Colin Kaepernick may have ruined Saturday whatever chance he had of rejoining the NFL.
The controversial former San Francisco 49ers quarterback, known for kneeling in protest during the national anthem, scrapped a previously scheduled workout that had been coordinated with the league. Instead, shortly before the session was scheduled to start Saturday, Kaepernick informed the NFL he was holding his own workout at a high school over an hour away from the previously agreed upon site.
"We are disappointed that Colin did not appear for his workout," said a statement by the league. All 32 teams had been invited to attend Kaepernick's Pro Day-type workout at the Atlanta Falcons' training facility and representatives from 25 of them were planning to attend.
The NFL had also agreed to record the session and distribute the footage to head coaches and front office staff from all 32 clubs. Hue Jackson, former coach of the Oakland Raiders and Cleveland Browns, was scheduled to run the workout.
Kaepernick wanted his own team to film the workout
According to USA Today, several factors drove Kaepernick's decision to cancel the training 30 minutes before it was scheduled to begin:
But from the start, there were concerns about the organization of the event. Neither Kaepernick nor the teams knew it was in the works, only learning about it Tuesday. Kaepernick reportedly did not know who he would be throwing to, and the NFL did not provide a list of personnel who would be attending the workout as he'd asked.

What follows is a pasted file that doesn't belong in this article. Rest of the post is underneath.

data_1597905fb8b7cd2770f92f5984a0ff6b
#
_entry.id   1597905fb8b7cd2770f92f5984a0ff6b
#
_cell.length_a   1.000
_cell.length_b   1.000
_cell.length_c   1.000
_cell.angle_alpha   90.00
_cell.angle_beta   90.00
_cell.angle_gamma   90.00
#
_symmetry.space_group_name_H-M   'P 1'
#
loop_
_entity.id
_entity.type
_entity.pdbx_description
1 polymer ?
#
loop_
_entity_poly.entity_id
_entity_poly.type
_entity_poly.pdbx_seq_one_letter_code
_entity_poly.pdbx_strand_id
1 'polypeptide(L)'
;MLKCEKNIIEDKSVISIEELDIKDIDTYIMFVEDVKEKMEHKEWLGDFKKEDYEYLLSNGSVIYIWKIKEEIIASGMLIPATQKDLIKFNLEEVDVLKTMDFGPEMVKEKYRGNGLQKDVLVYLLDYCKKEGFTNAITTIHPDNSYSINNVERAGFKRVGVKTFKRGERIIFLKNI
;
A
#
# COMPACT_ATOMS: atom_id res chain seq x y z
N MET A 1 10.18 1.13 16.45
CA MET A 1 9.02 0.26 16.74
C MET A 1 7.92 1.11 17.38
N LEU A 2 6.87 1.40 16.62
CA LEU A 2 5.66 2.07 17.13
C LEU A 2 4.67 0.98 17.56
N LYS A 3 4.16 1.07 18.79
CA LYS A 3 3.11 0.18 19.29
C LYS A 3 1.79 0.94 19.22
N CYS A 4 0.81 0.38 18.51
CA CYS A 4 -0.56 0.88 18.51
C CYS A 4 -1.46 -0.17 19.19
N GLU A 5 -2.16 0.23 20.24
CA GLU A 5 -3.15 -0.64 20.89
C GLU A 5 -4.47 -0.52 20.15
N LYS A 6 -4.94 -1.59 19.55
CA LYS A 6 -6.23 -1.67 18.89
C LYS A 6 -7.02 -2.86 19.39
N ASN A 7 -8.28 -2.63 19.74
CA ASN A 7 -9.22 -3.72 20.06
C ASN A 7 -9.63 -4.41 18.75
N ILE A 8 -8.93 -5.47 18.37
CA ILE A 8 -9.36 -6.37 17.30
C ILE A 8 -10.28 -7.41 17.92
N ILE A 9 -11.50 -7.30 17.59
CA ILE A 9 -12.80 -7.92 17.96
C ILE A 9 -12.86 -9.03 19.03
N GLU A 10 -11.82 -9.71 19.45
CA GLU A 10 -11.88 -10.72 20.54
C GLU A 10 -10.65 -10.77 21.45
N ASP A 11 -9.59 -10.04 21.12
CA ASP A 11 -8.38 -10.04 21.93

The larger sticking point, though, appeared to be over access. Kaepernick wanted the workout open to the media and for his team to be able to film it. The NFL refused, saying it would be filmed by Atlanta Falcons personnel and the video distributed to all 32 teams.
The NFL says it first heard of Kaepernick's insistence on bringing his own video crew on Friday night. This was around the same time the league says it was contacted by Nike, with the quarterback's approval, with a request to shoot an ad featuring Kaepernick and mentioning all the NFL teams that were present at the workout.
In its statement, the NFL also noted it agreed to Nike's request to film the workout. However, Kaepernick also wanted the event open to the media, which the league was not willing to do.
"[W]e have been clear from the beginning that this is private workout," the league said.
"He's more concerned with theatrics than football"
Among those who took issue with Kaepernick's decision to cancel his NFL workout is rapper Jay-Z, who had reportedly pressured the league to host the workout. According to XXL, the entrepreneur and rapper believes the quarterback turned a "legitimate workout" into a publicity stunt.
Sportswriters also blasted the controversial quarterback. USA Today football columnist Mike Jones argued, "Kaepernick's power move further fueled the school of thought that he's more concerned with theatrics than football."
"If Kaepernick truly wanted to showcase his skills to as many talent evaluators as possible, then his actions definitely didn't indicate so," added Jones.